Since I’m 26 I often go to meetings with other business owners where I’m the youngest one there and certainly look too young to own a business. At one such meeting someone who was quite a few years older than me and was working for another business asked me if its hard to own a business. “Not really. It’s like anything else. If you take the time to educate yourself anything can become easy.” Here’s why building businesses is “easy” for me. Keep in mind I don’t define easy as working 2 hours per week (though that is the goal). Easy for me is simply sleeping well at night, not feeling overly pressured, and welcoming the day. Nothing I encounter troubles me that much because I feel confident I know how to overcome it.
- I LOVE it. When you’re totally, completely, absolutely passionate about something and you know its what you were designed to do even the trials are colored positively.
- I picked a great partner. The rule of thumb is you only get a partner if you absolutely need one. Since I can’t service or sell my company’s products I needed to make sure I could rely on someone who could if times got tough. Granted that’s far secondary to finding someone I can easily work with and trust.
- I’ve spent a ton of time and money educating myself. If you ask an expert programmer if it was hard to write that last program, chances are they’re going to say no. Ask the plumber about plumbing that house, or the salesman about closing that deal and you get the same. Why? Because they’ve spent the time and energy necessary to become experts to the point that doing what’s best is second-nature.
By far, educating yourself in how to ethically buy, build, and sell businesses is the most important part of making it “easy”. If you want the crash-course in business that will far exceed anything else you could ever learn in 3 days I highly recommend saving up $4k and attending Brad Sugar’s Entrepreneur’s Masters class. He’s the best. Or if you don’t have that money and you prefer to get more hands-on, then join my team and we’ll work through the 6 Levels of a business together.
There are really only 2 paths to getting started down the path of being a successful entrepreneur without having to make all of the common mistakes along the way:
- Go work with the absolute best entrepreneur you can find with the potential of buying him or her out. Or just eventually take the knowledge you’ve gathered and go out on your own.
- Attend Brad Sugar’s Entrepreneur Master’s Class (if you know of a better 3-day training then I’m all ears), read his and the other books I recommend, find a good lawyer and accountant (which is by far the hardest thing to do), and then go do it.
As a motorcyclist, when I first jumped on a bike with no experience and no friends to ask for advice it was a bit scary. I just never felt completely in control. So my first trip on my brand new bike was to the library where I borrowed every book I could find on motorcycling. A few hours later my eyes were forever open and my riding skill improved 1000% as I learned the concept of “counter-steering”. If you’re not a motorcyclist here’s the simplest definition of what it means: to go left you turn the handlebars to the right and to go right you turn the handlebars to the left. In other words it’s backwards or “counter” to how you would turn a car. What? That doesn’t make sense, right? Well without getting into the Tony Foale (Tony is probably the greatest motorcycle chassis and suspension expert in the world who I’ve had the pleasure of learning from) explanation, if you look at it in a few basic steps it becomes perfectly clear. First, all 2 wheeled vehicles turn by leaning. No lean, no turn. It’s impossible. Second, motorcycle tires are rounded, not flat on the bottom like car tires. That’s important because to get the bike to lean you turn the wheel to the right and the front tire immediately drops down onto the left side of the tire – which causes it to lean, and therefore turn, left. This blog isn’t about motorcycles but if you ask any cyclist to demonstrate how it works with the bike sitting still on flat ground you can see it very quickly.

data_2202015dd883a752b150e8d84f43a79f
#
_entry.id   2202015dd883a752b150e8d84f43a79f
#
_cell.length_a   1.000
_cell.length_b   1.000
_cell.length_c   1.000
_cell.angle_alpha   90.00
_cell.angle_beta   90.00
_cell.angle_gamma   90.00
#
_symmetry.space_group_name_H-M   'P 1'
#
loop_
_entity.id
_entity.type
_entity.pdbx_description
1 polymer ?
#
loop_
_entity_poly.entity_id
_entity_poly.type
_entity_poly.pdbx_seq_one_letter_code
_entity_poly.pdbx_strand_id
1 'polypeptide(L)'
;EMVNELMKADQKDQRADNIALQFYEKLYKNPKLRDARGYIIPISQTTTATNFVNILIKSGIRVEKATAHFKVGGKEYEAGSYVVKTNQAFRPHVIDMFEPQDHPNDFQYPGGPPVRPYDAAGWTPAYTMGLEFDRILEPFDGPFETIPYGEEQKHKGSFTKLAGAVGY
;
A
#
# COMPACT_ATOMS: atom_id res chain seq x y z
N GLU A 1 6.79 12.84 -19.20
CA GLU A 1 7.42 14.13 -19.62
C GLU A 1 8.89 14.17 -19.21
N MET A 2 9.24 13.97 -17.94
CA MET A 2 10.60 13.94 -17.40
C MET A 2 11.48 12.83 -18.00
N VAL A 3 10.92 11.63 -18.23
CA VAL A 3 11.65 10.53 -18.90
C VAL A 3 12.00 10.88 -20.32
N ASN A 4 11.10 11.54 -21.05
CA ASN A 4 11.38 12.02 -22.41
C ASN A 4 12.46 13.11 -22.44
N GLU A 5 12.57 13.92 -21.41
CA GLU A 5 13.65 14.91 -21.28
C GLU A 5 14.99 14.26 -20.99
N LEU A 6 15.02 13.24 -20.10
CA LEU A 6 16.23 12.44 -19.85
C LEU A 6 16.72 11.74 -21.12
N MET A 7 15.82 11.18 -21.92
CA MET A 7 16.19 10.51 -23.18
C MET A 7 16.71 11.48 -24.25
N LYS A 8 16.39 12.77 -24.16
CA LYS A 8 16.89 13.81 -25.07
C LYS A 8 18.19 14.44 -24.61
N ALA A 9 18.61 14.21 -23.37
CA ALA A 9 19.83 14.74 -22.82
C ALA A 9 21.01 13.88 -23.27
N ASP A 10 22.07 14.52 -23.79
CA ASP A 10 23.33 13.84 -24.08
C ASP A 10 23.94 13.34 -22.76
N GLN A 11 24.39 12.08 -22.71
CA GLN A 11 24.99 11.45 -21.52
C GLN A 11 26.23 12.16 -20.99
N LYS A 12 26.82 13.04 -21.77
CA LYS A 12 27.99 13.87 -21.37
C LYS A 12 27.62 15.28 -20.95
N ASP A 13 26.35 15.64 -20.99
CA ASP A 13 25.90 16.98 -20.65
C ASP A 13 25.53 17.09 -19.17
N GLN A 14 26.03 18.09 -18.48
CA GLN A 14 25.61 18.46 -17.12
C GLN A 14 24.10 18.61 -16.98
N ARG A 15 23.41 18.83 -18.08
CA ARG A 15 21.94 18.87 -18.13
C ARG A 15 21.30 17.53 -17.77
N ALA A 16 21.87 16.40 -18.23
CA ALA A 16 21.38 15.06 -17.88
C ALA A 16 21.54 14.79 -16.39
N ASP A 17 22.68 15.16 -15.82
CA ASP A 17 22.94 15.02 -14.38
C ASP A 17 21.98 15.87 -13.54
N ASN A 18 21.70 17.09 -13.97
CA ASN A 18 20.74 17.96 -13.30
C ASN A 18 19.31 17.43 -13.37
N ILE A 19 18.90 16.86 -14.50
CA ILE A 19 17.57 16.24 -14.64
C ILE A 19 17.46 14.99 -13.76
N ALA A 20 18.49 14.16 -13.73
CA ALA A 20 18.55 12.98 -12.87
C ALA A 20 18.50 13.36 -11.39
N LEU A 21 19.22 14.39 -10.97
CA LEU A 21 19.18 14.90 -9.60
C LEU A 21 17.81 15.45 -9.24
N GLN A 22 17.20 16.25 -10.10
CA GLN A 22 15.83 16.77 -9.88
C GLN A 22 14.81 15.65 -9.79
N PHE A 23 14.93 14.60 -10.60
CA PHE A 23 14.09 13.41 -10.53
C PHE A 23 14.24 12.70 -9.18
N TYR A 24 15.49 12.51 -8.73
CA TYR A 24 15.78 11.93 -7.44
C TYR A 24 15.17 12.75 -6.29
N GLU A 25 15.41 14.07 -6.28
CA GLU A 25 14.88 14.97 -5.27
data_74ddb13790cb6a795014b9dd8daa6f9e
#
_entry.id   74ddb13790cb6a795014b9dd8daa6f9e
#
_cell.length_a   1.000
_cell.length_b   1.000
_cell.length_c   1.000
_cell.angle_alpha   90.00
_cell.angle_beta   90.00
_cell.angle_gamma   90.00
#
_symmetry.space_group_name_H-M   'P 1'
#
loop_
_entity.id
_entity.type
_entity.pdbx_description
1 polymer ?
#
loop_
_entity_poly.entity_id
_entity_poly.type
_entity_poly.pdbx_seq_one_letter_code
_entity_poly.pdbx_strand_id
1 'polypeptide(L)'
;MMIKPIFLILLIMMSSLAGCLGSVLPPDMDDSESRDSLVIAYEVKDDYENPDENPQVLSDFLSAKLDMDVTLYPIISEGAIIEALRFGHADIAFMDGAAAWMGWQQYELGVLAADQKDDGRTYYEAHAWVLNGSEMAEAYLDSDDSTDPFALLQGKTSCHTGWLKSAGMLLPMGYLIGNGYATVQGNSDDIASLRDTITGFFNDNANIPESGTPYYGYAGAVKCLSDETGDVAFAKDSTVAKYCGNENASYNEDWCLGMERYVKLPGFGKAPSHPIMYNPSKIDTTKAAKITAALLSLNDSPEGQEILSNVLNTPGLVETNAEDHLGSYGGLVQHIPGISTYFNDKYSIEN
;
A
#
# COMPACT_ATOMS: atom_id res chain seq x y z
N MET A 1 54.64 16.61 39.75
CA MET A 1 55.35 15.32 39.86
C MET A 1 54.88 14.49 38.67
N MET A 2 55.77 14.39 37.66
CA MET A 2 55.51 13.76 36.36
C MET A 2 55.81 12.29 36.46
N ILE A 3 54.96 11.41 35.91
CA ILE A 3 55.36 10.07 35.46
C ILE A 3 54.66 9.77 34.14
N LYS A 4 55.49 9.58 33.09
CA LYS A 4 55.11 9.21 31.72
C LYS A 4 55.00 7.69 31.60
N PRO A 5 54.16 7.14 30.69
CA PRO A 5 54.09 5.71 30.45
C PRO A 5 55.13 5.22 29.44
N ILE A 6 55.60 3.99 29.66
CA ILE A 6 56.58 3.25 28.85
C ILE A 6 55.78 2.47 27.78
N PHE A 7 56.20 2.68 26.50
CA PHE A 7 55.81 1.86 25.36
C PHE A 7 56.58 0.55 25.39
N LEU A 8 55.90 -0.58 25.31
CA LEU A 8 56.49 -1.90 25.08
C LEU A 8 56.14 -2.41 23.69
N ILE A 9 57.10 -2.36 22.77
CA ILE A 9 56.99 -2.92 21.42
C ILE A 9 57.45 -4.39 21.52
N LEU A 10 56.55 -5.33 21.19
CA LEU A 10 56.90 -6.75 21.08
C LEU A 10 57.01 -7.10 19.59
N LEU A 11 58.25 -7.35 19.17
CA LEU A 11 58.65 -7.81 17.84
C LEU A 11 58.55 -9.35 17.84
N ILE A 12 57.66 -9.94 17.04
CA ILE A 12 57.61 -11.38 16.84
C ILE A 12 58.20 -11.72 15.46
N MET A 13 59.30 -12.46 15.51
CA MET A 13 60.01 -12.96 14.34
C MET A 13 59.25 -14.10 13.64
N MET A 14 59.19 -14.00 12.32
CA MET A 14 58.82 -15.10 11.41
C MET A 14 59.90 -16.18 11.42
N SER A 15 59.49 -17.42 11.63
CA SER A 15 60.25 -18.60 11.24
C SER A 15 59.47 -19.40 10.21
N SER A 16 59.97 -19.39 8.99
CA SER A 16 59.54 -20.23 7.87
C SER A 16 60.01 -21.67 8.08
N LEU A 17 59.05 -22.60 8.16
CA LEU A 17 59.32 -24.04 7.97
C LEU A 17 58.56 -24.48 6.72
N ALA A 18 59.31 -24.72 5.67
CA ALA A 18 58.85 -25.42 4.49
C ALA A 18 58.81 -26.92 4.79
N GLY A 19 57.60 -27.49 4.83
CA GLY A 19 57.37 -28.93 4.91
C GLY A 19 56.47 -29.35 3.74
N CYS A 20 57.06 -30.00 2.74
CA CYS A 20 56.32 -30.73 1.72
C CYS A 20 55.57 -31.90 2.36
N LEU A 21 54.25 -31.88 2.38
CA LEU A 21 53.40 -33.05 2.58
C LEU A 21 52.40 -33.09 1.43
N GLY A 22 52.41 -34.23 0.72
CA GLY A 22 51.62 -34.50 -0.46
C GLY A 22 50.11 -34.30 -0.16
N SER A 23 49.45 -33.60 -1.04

So now you know how something that seems to go against common sense actually works. Business is much the same way. We as business owners think the more time we spend taking care of customers and putting out fires the happier everyone is going to be and the better business will be. Makes sense, right? The problem is, that if you’re so busy putting out fires and helping each customer, who is making sure the customer is happy when someone else helps them? Who is the fire marshal out teaching your team members how to prevent fires? There are hundreds of “common-sense” business practices that you and I would easily understand if someone just told us. That’s why it’s so important to learn from the best. Guys like Brad Sugars, Marcus Buckingham, Michael Masterson, Dale Carnegie, Warren Buffet, Dave Yoho, Duane Sparks, Dan Kennedy, Michael Gerber, etc. etc. etc.. Read the various books that I reference, look for great business blogs, and make as many contacts with business owners as you can possibly make. They may not all be geniuses, but all they need is to fill you in on one great idea, system, or program to make it worth spending time with them. Plus, we entrepreneurs are all egotistical and think our ideas are great. So we’re generally more than willing to share those lightning bolt ideas with you and after we’re done we like you even more since you let us talk. 🙂
To your success, Bryan
P.S. If you really want to know what it’s like to live a hard life then check out American Courage: Remarkable True Stories Exhibiting the Bravery That Has Made Our Country Great and learn about some of the greatest figures in American history who they didn’t teach you about in school. 🙂